Reconfiguring rusticity: feminizing Australian cinema's country towns
Author: Simpson, Catherine
Source: Studies in Australasian Cinema, Volume 2, Number 1, September 2008 , pp. 47-59(13)
Abstract:Country towns in Australian cinema are commonly seen in opposition to a fixed, imagined urban normalcy. The first part of this paper discusses the urban/rural dialectic in the construction of rusticity. The second section examines the role women play in the rustic sphere. The last decade has seen a feminizing of the country town in films made predominantly by female directors such as Radiance (Rachel Perkins, 1998), Somersault (Cate Shortland, 2004) and The Oyster Farmer (Anna Reeves, 2005). The final part of this paper focuses on two breakthrough films from the mid-1990s, also from female creative teams, which signal a significant shift in the portrayal of women's subjectivity and agency in country towns: Love Serenade (Shirley Barrett, 1996) and Road to Nhill (Sue Brooks, 1997). Although these films do not challenge the stereotype of country towns as irrelievably dull, their surreal lensing and black comic tone, I suggest, reconfigure rusticity.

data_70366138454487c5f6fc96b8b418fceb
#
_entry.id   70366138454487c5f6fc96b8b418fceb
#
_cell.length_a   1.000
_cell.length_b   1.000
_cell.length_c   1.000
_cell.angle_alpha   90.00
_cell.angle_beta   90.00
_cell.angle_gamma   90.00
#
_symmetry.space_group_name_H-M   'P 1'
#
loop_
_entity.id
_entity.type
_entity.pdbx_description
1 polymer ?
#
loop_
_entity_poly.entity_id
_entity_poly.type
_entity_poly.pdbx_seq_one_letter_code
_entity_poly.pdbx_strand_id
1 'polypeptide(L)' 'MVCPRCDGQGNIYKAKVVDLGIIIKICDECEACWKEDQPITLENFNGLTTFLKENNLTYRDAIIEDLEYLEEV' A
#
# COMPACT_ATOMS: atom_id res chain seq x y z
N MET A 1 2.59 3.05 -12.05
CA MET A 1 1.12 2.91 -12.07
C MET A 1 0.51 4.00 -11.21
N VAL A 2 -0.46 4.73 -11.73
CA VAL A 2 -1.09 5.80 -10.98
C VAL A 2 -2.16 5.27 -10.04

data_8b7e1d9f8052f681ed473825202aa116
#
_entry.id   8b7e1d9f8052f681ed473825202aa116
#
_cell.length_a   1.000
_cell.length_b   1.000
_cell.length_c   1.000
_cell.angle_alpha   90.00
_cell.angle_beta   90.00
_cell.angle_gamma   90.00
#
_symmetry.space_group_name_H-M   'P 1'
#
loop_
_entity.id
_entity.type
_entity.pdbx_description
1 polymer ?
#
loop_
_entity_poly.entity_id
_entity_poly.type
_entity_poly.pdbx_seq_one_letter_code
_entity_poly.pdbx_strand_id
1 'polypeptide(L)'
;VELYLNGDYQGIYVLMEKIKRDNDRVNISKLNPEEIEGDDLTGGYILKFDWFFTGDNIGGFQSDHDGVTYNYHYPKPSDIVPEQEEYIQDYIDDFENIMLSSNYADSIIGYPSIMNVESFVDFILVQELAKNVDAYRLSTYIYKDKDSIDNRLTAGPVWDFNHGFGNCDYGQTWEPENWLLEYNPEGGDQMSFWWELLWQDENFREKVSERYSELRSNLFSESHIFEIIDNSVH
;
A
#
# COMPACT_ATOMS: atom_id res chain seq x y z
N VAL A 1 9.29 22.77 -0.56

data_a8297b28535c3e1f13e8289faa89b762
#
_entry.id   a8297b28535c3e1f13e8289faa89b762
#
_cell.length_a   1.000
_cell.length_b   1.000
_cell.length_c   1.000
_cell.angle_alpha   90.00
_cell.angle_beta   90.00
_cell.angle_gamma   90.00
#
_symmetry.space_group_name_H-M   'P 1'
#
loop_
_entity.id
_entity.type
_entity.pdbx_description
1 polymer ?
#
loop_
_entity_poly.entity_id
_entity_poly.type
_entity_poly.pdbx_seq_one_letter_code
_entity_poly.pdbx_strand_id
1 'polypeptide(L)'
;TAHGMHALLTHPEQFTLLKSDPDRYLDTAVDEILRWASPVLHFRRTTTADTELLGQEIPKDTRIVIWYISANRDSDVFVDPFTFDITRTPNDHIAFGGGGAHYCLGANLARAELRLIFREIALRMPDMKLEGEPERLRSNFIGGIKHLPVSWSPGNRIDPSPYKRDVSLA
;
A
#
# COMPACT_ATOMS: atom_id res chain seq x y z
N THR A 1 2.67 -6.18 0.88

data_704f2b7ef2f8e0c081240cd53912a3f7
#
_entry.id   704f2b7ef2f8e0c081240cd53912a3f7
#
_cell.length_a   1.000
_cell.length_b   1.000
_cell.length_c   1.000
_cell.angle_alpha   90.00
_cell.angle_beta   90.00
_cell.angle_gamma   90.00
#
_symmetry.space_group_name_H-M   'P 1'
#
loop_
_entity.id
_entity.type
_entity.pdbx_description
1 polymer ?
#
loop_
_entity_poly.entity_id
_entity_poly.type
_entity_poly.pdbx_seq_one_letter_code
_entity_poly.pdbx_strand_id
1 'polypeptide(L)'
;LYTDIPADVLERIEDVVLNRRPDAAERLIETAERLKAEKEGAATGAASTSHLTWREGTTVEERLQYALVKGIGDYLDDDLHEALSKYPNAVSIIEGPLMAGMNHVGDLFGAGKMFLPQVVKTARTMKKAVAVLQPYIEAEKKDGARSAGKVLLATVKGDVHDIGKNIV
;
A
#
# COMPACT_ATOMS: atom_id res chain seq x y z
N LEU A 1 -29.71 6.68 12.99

Document Type: Research Article
Affiliations: Macquarie University.
Publication date: 2008-09-15
- Launched in 2007, the journal engages in critical discussion of cinema from the Australian, New Zealand and Pacific region. Australia, New Zealand and other Pacific regions are home to many indigenous nations and immigrant cultures from all around the world. Studies in Australasian Cinema will maintain an emphasis on this diversity with a special interest in postcolonial politics and contexts.
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